The Use of Immigrant Dialect in Israel Zangwill’s Children of the Ghetto


  • Lilian Falk Halifax


When London-born Israel Zangwill (1864-1926) approached his first major novel, CHILDREN OF THE GHETTO (1892), he faced the task of creating a style which would not only reflect the immigrant speech of Jewish East End, but which would also render the essence of Jewish culture intelligible to general readership. Zangwill's task, therefore, was to represent local speech as accurately as possible, and, in addition, to indicate instances of code switching between English, Hebrew, and Yiddish according to the background of the speakers and the circumstances of specific conversations.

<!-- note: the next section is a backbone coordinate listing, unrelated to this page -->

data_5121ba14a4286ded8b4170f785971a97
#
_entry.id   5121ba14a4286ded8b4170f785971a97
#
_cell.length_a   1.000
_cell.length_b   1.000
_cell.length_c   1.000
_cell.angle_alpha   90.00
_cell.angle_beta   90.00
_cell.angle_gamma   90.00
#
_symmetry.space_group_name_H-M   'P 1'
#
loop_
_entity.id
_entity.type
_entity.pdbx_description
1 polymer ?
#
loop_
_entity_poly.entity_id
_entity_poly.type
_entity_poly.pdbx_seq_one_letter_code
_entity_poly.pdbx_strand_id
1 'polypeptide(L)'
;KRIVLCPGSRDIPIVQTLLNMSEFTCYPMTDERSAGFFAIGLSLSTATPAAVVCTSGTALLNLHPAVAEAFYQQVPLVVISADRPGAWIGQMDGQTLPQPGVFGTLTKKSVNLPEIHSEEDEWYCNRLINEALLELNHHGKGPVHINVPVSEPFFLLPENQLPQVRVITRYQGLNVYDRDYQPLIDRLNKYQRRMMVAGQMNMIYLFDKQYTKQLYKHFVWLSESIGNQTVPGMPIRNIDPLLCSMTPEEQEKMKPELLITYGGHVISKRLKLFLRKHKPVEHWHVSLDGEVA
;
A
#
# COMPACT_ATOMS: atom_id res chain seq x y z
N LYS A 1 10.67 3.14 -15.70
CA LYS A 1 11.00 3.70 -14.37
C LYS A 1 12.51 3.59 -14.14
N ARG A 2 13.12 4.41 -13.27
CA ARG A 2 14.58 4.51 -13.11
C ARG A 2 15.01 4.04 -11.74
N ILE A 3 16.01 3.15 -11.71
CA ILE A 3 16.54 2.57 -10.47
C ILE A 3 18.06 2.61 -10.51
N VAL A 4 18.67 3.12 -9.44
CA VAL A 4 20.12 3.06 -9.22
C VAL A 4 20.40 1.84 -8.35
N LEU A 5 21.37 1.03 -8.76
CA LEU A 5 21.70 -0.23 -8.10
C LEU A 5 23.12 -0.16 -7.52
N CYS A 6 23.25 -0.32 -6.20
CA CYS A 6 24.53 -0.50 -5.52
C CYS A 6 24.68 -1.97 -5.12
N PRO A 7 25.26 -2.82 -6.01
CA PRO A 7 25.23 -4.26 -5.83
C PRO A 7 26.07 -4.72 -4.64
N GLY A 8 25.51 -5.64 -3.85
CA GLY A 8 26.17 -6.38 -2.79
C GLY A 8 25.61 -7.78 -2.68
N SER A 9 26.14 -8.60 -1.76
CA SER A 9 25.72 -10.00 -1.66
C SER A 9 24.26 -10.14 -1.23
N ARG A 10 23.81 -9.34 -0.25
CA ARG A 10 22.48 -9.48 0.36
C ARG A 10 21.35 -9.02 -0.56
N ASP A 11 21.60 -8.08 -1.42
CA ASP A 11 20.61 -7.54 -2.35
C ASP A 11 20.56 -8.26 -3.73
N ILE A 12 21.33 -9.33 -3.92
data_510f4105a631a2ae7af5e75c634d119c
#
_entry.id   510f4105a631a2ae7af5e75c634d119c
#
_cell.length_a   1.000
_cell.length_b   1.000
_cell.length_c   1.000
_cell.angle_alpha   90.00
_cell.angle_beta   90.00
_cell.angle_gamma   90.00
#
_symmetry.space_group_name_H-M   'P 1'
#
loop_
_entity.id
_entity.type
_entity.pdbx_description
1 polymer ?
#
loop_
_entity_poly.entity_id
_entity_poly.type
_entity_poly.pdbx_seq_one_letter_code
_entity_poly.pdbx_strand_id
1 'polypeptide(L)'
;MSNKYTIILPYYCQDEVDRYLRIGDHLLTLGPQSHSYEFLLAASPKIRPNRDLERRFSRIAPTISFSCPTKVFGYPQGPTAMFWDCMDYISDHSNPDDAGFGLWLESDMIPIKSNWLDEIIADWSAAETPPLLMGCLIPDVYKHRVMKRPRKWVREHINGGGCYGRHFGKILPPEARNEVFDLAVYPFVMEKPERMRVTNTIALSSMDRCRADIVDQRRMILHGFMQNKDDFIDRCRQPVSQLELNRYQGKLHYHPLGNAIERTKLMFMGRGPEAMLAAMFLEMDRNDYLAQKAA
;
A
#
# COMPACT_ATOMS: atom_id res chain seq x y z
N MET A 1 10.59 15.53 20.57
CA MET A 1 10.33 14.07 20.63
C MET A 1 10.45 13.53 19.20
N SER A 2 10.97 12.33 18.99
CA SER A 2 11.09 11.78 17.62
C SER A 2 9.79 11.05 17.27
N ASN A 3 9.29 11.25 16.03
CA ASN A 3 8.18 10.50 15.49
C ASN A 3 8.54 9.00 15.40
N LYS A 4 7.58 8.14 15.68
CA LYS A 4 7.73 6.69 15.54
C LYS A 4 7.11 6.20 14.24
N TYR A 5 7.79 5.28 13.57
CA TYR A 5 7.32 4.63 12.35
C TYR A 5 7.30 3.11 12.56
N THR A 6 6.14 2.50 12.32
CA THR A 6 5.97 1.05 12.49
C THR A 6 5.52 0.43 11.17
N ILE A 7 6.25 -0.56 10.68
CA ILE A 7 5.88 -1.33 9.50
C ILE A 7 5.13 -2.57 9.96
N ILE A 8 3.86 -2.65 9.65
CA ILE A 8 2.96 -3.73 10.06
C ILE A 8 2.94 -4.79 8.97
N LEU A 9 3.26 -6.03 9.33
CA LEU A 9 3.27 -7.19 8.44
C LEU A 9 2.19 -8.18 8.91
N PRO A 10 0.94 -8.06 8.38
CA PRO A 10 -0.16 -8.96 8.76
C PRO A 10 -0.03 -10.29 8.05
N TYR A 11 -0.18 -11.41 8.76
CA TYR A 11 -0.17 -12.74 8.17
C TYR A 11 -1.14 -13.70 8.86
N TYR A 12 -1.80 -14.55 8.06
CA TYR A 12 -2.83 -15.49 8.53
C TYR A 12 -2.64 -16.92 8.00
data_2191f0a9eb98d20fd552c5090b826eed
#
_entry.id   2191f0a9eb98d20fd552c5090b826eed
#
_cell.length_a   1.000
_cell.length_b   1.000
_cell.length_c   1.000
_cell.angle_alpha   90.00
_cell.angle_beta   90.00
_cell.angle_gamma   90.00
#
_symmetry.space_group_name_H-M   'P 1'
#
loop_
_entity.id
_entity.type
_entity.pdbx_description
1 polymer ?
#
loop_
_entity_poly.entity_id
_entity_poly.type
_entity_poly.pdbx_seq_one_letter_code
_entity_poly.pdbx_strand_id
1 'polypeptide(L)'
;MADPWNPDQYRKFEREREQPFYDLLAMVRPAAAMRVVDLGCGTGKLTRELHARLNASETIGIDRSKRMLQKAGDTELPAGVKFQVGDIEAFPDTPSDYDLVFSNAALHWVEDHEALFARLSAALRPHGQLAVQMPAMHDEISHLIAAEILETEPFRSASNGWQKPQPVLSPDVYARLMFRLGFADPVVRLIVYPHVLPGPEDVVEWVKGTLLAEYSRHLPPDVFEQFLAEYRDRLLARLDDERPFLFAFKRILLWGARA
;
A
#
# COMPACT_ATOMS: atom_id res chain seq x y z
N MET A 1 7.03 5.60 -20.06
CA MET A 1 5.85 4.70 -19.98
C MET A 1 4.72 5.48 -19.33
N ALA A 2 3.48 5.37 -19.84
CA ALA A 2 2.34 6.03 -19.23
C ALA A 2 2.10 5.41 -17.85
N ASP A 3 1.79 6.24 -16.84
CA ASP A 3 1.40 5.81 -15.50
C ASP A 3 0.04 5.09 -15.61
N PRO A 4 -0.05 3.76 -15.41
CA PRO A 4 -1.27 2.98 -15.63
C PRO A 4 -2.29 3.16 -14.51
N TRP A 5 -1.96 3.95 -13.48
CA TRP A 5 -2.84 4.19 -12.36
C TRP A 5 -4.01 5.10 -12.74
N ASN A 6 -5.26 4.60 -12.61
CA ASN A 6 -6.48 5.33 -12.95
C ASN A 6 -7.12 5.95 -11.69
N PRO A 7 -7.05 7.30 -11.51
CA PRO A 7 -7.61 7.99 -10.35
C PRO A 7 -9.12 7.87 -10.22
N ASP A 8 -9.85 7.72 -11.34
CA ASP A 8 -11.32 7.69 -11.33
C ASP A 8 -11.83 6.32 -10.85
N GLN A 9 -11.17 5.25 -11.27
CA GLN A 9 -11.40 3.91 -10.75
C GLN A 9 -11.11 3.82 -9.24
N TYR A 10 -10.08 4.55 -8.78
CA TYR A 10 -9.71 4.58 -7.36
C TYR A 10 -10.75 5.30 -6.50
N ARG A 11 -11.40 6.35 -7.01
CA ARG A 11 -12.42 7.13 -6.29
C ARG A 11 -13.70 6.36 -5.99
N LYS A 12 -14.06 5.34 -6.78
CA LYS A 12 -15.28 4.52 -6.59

The paper examines Zangwill's use of various linguistic elements needed for accomplishing his task, such as his way of representing Yiddish and Hebrew conversations via the medium of English, and his careful distinction between the uses of English, Hebrew, and Yiddish by the immigrants, as he charts the process of their acculturation.



How to Cite

Falk, L. (1998). The Use of Immigrant Dialect in Israel Zangwill’s Children of the Ghetto. Papers from the Annual Meetings of the Atlantic Provinces Linguistic Association (PAMAPLA) ACTES DES COLLOQUES ANNUELS DE L’ASSOCIATION DE LINGUISTIQUE DES PROVINCES ATLANTIQUES (ACAALPA)., 21, 80–88. Retrieved from

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